I am being "loaned" to another department for some design work for a month. During the month, I will report to another person, but I'll still have duties and meetings in my own department and that person is in no way my boss. The person I will be working with has indicated that they will want me to do things outside my skill set -- tasks like data entry. I've been trying to politely shut them down, saying things like "that's not really my area of expertise," but it's obviously not working as I'm still getting emails indicating they expect me to do tasks outside my skill set. Both my bosses are in agreement I should not do things like this. This person has also been hinting they want more of my time outside the month, but that's easier to handle, because my time is already booked for several months for other projects.

How do I politely shut this person down about some tasks without sounding like an uncooperative whiner? I've tried hard to eradicate "that's not my job" from my vocabulary, but I also feel I need to stand up for myself or he will continue to walk all over me and others in my department.

Since your boss agrees that you shouldn't be doing that work, cite her: "Jane has been clear that while I'm helping you, I shouldn't be spending time on things like XYZ. I'm here to work on ABC."

If the person continues to push, say, "I think there's been a miscommunication about what I'm here to help with. Let me go back to Jane and figure out how to proceed." Then go back to your boss and bring her into it. There's no shame in doing that since you've tried to handle it on your own and are still running into problems; she'd probably want to know about it at that point.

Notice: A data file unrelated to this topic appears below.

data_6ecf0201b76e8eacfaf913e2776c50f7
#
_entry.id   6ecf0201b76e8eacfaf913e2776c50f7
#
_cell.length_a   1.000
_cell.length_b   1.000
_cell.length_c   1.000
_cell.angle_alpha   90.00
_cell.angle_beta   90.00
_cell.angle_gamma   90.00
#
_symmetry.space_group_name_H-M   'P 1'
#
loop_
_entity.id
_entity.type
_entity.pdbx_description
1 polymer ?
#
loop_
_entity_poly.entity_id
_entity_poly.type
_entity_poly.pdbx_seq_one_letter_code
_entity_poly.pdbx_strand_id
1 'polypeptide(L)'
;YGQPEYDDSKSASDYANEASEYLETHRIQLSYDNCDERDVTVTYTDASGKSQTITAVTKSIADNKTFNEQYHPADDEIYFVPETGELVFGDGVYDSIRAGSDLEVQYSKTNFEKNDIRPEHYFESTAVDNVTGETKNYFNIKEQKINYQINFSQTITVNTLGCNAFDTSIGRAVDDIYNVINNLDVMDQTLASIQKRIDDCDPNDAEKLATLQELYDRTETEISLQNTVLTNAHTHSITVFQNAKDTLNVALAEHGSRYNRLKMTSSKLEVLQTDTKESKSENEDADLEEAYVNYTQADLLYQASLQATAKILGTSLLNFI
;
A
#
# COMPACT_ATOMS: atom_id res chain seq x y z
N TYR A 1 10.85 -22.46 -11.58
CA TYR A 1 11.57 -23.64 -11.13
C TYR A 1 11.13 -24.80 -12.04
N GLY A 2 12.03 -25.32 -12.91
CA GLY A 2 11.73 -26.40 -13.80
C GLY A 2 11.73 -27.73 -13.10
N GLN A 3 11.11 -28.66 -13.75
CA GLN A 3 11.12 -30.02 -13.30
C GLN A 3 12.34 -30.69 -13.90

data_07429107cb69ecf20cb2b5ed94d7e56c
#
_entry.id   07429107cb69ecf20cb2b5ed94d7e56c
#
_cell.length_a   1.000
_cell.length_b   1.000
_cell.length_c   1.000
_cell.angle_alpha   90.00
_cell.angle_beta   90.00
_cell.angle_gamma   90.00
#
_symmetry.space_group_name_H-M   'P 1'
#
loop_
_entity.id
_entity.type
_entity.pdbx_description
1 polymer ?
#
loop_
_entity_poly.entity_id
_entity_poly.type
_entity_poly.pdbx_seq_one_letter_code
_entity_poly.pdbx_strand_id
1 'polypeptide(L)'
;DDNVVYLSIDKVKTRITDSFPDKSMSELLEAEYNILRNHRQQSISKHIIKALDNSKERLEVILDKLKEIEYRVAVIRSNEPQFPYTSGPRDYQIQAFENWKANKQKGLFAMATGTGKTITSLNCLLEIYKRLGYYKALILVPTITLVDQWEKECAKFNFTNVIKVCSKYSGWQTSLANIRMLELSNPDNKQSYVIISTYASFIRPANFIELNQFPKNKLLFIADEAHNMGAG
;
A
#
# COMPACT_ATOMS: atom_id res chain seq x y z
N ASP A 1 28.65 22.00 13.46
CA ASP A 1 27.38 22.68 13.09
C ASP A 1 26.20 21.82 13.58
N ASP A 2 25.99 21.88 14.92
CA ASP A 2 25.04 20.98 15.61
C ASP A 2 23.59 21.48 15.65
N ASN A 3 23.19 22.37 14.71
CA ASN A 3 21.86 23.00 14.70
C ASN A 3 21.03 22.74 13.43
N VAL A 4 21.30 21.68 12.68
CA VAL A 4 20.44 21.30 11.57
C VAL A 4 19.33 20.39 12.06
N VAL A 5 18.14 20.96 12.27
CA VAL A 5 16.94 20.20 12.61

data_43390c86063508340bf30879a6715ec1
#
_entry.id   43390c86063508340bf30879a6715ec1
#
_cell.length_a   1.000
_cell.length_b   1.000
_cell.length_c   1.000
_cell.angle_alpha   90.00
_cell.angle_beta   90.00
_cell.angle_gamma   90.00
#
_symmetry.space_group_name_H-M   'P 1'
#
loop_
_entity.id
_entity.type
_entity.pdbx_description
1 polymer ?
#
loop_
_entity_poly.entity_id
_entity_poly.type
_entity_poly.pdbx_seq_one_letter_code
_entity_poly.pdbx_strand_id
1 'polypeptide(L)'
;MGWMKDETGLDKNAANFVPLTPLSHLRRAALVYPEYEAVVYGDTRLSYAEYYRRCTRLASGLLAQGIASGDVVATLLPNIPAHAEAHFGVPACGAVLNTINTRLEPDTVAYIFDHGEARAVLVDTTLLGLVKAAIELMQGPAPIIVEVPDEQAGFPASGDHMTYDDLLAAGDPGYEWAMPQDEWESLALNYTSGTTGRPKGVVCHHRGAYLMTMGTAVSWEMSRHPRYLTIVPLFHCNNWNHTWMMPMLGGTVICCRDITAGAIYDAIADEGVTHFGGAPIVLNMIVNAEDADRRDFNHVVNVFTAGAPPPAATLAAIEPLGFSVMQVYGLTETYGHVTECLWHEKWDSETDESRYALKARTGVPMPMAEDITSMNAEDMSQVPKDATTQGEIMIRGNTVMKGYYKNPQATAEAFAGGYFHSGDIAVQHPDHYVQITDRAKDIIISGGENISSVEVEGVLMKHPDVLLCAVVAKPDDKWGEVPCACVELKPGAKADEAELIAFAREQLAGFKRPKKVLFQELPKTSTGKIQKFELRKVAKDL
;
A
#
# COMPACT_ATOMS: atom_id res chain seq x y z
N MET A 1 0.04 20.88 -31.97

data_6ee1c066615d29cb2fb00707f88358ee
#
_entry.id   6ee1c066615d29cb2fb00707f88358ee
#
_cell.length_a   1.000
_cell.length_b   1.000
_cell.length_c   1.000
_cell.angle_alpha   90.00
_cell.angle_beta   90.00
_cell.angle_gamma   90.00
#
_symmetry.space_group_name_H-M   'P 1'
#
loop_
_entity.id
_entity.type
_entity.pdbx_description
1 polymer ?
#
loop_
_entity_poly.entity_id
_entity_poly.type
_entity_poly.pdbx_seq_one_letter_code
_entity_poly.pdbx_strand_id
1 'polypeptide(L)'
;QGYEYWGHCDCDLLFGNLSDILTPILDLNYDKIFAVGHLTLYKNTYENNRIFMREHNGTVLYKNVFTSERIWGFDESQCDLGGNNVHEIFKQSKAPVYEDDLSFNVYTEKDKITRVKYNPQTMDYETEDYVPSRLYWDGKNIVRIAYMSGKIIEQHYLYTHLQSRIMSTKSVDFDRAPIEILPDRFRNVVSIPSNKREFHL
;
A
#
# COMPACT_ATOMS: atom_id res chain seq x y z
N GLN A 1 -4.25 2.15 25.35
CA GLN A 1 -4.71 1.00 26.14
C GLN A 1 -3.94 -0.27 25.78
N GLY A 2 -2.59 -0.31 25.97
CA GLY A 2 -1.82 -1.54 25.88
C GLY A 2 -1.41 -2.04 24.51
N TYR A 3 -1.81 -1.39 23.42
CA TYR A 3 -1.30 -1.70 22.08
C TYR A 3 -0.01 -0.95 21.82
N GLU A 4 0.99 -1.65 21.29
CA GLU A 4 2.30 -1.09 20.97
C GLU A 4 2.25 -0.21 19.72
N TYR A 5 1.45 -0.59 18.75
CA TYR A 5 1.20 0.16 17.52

4. I was an hour late to an interview

I went to an interview earlier this week, and because of a road accident was one hour late. It was in a different city about a two-hour drive away and the interview was scheduled at 9.30 a.m. I gave myself three hours to get there, so I did plan ahead, but because of the accident, I also hit rush hour in the city, which made me doubly late. I called HR (the only contact number I had) to let them know. On arrival, I apologized and explained the situation to them, and they gave me the interview. But I have a feeling that HR did not pass on my message to the interviewers. I am really worried that this has cost me big time. Any tips on what I should do?

Did you explain the situation to your interviewers yourself, on the spot when you met them? That would have made sense, and if you didn't do that, they likely took note of it -- even if HR had already explained it to them. When you mess up someone's schedule, you've got to explain and apologize yourself rather than leaving it to someone else to do. In any case, you can certainly email them a thank-you for the interview and apologize in that note.

5. Should I disclose a medical condition to my new staff?

I was promoted and I now supervise a staff of five professionals. I have endometriosis, which, on occasion, makes me quite ill where I may need to come into work late or leave early. My supervisor and HR are well aware and amazing in their support. Do I disclose this to my supervisees and if yes, how?

People don't need specifics; they just need to know the work-related impact. So, for instance: "I have a medical condition that is under control but which will sometimes require me to come in late or leave early without much notice. I'll keep you informed of my schedule when that happens."

Want to submit a question of your own? Send it to alison@askamanager.org.